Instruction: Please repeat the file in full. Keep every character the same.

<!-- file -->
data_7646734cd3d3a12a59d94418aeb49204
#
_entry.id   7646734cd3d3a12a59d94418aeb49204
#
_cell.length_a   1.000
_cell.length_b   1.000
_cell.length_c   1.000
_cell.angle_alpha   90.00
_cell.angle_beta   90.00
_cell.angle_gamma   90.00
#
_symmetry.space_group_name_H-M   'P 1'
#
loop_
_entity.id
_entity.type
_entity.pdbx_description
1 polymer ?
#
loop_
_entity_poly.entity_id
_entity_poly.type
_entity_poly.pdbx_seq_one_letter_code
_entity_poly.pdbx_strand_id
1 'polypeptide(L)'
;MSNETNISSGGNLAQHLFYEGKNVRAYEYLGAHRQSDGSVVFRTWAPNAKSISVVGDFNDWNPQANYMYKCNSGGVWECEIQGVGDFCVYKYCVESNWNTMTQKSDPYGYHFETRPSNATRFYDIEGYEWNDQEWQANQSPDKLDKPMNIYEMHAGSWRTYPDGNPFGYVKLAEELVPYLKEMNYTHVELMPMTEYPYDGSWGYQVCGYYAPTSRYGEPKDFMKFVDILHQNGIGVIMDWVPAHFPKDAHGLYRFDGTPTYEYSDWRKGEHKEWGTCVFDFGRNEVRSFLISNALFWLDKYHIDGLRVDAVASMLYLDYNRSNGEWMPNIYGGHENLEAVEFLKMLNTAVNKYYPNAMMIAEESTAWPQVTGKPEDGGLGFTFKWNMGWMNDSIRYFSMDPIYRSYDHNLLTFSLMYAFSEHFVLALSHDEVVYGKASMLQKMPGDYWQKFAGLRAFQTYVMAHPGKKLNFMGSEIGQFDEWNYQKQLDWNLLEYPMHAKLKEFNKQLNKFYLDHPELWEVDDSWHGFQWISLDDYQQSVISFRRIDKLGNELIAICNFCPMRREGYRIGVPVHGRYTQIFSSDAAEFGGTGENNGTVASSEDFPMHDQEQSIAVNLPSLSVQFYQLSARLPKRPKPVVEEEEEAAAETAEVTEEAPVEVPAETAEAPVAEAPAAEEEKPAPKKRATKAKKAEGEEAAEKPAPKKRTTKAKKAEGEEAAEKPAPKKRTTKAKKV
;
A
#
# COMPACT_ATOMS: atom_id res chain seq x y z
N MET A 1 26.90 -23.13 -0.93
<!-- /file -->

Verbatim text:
data_7646734cd3d3a12a59d94418aeb49204
#
_entry.id   7646734cd3d3a12a59d94418aeb49204
#
_cell.length_a   1.000
_cell.length_b   1.000
_cell.length_c   1.000
_cell.angle_alpha   90.00
_cell.angle_beta   90.00
_cell.angle_gamma   90.00
#
_symmetry.space_group_name_H-M   'P 1'
#
loop_
_entity.id
_entity.type
_entity.pdbx_description
1 polymer ?
#
loop_
_entity_poly.entity_id
_entity_poly.type
_entity_poly.pdbx_seq_one_letter_code
_entity_poly.pdbx_strand_id
1 'polypeptide(L)'
;MSNETNISSGGNLAQHLFYEGKNVRAYEYLGAHRQSDGSVVFRTWAPNAKSISVVGDFNDWNPQANYMYKCNSGGVWECEIQGVGDFCVYKYCVESNWNTMTQKSDPYGYHFETRPSNATRFYDIEGYEWNDQEWQANQSPDKLDKPMNIYEMHAGSWRTYPDGNPFGYVKLAEELVPYLKEMNYTHVELMPMTEYPYDGSWGYQVCGYYAPTSRYGEPKDFMKFVDILHQNGIGVIMDWVPAHFPKDAHGLYRFDGTPTYEYSDWRKGEHKEWGTCVFDFGRNEVRSFLISNALFWLDKYHIDGLRVDAVASMLYLDYNRSNGEWMPNIYGGHENLEAVEFLKMLNTAVNKYYPNAMMIAEESTAWPQVTGKPEDGGLGFTFKWNMGWMNDSIRYFSMDPIYRSYDHNLLTFSLMYAFSEHFVLALSHDEVVYGKASMLQKMPGDYWQKFAGLRAFQTYVMAHPGKKLNFMGSEIGQFDEWNYQKQLDWNLLEYPMHAKLKEFNKQLNKFYLDHPELWEVDDSWHGFQWISLDDYQQSVISFRRIDKLGNELIAICNFCPMRREGYRIGVPVHGRYTQIFSSDAAEFGGTGENNGTVASSEDFPMHDQEQSIAVNLPSLSVQFYQLSARLPKRPKPVVEEEEEAAAETAEVTEEAPVEVPAETAEAPVAEAPAAEEEKPAPKKRATKAKKAEGEEAAEKPAPKKRTTKAKKAEGEEAAEKPAPKKRTTKAKKV
;
A
#
# COMPACT_ATOMS: atom_id res chain seq x y z
N MET A 1 26.90 -23.13 -0.93